What are Construction Loans?
There are two basic types of loans as it relates to new construction - a construction loan and a permanent loan. But there is now a third choice called a construction-to-perm loan or a “one time close” loan. Let’s first look at how a typical construction loan works and how a permanent mortgage replaces the construction loan.
These type of loans are used to finance the construction of a new property. Simple, enough, right? But a typical construction loan is paid out in installments, or draws, to the builder and owner. Let’s say a couple decides they want to build their very own home. They hire an architect, draw up plans and specifications and soon thereafter contacts a builder to get a quote on how much it would cost to build brand new. These costs include not just the hard costs such as hammers and nails but also soft costs such as property permits and inspections.
These plans and specs are then taken to a bank who will review the documentation and hire an appraiser. The appraiser will then take the building plans and execute a property appraisal based on an “as completed” basis. Even though construction has yet to start, an appraised value can be reached. The bank then reviews the appraisal and costs and sets out a draw schedule.
The builder doesn’t get the entire sum upfront but gets funds from the bank as various stages of construction have been completed. The first draw might be to acquire the land and a plat map while the next draw could be for site clearing and foundation pour. As different stages are completed, more draws are issued. Once the property has been completed the bank then sends out an inspector to verify the home is indeed built and ready for occupancy.
Yet at the end of construction the loan must be replaced. This is accomplished by replacing the construction loan with a permanent mortgage. The permanent mortgage be an FHA, VA or USDA or a conforming loan can also be used. If you qualify for an FHA, VA or USDA loan, the down payment and equity requirements will be much less compared to a conventional loan. The permanent mortgage should be in a “preapproved” stage and ready to fund at completion of the construction.
Yet since there are two loans in this scenario, there are two separate loans- the construction loan and the permanent mortgage. These means two separate sets of closing costs and it means applying for two different loans and documenting each separately.
But with a one-time-close loan, both the construction and permanent mortgages are combined into one transaction. There really are no major differences between the process of using two loans or a construction-to-perm, it’s just that both loans are closed at the same settlement at the same time.
What are the Construction Loan Requirements?
One-time-close loans have similar requirements as an individual loan. With the construction loan, the builder must be approved in advance by the lender. It’s best to contact the lender with a list of preapproved builders and pick one from that list but if you’d like to use your own builder, know in advance the builder must be approved before any work can be started. You’ll be provided with a list of approval requirements in advance for your builder to review and complete the application and approval process.
What are the Construction-to-Perm Benefits?
The obvious benefit is only having to attend and pay for one closing, not two. But there are other benefits with a one-time-close loan. For one, you know in advance what the terms of your permanent mortgage are. You can fix your rate upon application knowing that rate will be there when the home is ready for occupancy. You don’t have to make any payments during construction. You certainly can if you want but interest accrues during the construction process and will be added to your final loan amount. Further, because you’ve already been approved for permanent financing, you won’t need to qualify all over again once construction has been completed.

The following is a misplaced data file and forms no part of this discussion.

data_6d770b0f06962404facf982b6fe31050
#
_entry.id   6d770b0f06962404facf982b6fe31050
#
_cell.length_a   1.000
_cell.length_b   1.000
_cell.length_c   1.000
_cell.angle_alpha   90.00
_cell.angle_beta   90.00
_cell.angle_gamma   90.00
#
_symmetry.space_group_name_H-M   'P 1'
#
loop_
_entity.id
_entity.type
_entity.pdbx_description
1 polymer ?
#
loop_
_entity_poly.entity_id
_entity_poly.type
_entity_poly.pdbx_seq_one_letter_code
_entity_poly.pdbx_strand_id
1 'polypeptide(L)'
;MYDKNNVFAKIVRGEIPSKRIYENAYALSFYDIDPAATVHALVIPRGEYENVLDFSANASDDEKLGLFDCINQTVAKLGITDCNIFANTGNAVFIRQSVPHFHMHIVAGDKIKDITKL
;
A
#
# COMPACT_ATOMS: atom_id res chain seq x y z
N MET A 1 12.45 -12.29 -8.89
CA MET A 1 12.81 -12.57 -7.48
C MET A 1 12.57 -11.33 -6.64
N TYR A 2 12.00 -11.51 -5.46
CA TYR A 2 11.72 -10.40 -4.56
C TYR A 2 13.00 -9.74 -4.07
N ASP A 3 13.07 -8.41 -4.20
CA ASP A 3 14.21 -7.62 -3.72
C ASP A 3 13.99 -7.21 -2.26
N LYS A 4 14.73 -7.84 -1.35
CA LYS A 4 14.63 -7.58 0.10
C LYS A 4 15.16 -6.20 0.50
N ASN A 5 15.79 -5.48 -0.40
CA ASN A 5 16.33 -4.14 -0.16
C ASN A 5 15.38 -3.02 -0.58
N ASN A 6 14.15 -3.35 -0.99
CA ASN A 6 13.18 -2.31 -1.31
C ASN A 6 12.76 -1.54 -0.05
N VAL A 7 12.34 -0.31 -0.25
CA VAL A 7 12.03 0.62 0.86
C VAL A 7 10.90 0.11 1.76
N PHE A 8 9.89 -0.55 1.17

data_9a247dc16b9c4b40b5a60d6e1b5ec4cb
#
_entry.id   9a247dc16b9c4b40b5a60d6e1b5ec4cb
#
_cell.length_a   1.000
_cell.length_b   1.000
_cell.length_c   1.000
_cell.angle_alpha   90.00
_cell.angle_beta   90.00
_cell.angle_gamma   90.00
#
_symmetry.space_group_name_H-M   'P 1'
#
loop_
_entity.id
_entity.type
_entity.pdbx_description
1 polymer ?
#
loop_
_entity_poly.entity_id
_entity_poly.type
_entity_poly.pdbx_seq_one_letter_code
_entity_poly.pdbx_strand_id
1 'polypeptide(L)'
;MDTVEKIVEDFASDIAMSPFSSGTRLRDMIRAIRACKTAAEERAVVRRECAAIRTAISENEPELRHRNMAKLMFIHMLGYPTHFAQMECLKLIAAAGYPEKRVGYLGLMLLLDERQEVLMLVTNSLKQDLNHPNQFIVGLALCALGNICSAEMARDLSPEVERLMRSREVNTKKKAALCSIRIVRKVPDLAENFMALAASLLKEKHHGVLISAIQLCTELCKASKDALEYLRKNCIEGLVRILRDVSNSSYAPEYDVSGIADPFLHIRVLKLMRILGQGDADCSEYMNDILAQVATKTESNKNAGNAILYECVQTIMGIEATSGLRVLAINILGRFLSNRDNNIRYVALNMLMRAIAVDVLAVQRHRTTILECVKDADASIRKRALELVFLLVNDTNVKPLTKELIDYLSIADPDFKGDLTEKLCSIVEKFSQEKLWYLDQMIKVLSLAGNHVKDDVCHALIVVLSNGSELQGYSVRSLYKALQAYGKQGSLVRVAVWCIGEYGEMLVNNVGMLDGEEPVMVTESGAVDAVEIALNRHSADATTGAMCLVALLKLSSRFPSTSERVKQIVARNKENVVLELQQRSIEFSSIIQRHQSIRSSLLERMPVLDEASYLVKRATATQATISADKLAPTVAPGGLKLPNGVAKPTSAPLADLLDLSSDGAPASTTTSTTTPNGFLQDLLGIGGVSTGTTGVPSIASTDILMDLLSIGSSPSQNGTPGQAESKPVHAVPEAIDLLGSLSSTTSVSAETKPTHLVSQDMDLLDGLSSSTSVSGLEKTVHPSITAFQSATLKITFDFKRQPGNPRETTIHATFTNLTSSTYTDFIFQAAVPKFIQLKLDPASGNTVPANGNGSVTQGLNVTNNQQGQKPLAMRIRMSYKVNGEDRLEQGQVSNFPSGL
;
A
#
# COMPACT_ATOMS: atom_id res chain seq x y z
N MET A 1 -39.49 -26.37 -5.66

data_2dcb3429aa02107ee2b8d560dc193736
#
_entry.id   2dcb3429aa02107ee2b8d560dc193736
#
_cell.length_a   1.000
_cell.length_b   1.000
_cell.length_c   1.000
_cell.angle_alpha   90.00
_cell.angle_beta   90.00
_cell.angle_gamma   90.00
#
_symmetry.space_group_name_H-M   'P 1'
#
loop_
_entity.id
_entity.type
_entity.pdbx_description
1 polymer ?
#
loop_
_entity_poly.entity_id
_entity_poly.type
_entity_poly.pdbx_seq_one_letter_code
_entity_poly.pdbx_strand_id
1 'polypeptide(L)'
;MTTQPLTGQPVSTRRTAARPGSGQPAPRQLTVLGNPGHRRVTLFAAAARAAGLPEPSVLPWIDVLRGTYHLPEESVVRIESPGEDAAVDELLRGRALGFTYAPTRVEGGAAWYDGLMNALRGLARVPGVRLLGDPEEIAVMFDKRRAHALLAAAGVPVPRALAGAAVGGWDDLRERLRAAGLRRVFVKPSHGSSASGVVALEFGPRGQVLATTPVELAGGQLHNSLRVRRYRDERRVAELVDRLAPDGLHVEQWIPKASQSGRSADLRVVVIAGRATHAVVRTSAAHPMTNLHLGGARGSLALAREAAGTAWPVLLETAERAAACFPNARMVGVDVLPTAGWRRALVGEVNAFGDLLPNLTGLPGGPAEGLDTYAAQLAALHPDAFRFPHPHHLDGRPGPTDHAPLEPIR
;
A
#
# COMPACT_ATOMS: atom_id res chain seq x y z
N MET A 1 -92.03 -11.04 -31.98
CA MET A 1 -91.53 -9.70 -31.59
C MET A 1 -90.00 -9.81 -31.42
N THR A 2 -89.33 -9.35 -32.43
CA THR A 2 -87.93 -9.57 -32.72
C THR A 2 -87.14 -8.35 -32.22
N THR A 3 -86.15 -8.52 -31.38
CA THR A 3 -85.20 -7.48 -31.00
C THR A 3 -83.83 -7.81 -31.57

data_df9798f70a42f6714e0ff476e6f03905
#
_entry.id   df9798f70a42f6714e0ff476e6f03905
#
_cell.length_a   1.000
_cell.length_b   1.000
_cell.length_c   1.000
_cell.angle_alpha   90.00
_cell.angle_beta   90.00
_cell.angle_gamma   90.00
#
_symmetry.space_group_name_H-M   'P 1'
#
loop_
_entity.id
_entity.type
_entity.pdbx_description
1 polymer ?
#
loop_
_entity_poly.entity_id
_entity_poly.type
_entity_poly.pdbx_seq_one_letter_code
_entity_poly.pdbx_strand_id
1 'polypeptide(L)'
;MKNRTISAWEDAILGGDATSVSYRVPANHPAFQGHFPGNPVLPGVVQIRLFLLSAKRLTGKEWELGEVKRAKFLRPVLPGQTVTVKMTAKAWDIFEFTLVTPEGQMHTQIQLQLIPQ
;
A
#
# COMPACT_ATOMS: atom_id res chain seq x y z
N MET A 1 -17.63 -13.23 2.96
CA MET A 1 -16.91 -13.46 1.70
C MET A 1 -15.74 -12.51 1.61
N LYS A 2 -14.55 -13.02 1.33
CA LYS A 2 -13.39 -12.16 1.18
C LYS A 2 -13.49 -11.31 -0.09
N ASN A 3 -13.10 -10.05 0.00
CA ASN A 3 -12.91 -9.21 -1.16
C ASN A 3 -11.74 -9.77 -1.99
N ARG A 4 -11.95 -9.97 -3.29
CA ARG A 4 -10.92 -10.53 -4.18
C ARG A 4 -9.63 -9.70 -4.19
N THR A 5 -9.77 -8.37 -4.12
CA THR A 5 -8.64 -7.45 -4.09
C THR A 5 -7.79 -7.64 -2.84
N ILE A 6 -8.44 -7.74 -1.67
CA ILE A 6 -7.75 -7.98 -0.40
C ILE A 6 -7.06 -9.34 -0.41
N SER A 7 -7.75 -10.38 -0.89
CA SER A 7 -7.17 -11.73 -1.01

When using the FHA, VA or USDA one-time-close loan, they follow the same guidelines as a standalone mortgage. For example, when using an FHA loan to purchase an owner-occupied property, the minimum down payment is 3.5%. This also applies to the one-time-close loan meaning the final loan amount can be as high as 96.5% of the appraised value. Most standalone construction loans ask for a down payment as high as 20% or even more.
What are the Construction-to-Perm Loan Limits?
One-time-close loan limits must follow the same limits that a standalone mortgage has. For new construction and using a conventional loan, the limits follow conforming limits which is $483,150 in most parts of the country.
With an FHA one-time-close, loan limits are the same as the standard FHA loans used to buy an existing property. So too are VA and USDA limits set for a one-time-close transaction.
What are the Construction-to-Perm Guidelines?
One-time-close guidelines follow similar guidelines for most any other type of mortgage. Borrowers can qualify with a credit score of as low as 620. Income and employment will be verified using the guidelines stated above, a two year history of employment and recent pay check stubs, W2s or federal income tax returns for the past two years in the case of a self-employed borrower. Loan choices can be either a 15 or 30 year fixed as adjustable rate mortgages are not eligible.
If you’re thinking of building and buying a brand new home, don’t think that you have to get two separate loans. Instead, we suggest you compare the traditional two-step process with a construction loan and a one-time-close loan. We can run the numbers for you and let you decide. Knowing what your rate and terms will be in advance, attending and paying for only one settlement and not needing to pay interest charges while the property is under construction are all major benefits that can point you to the one-time-close option.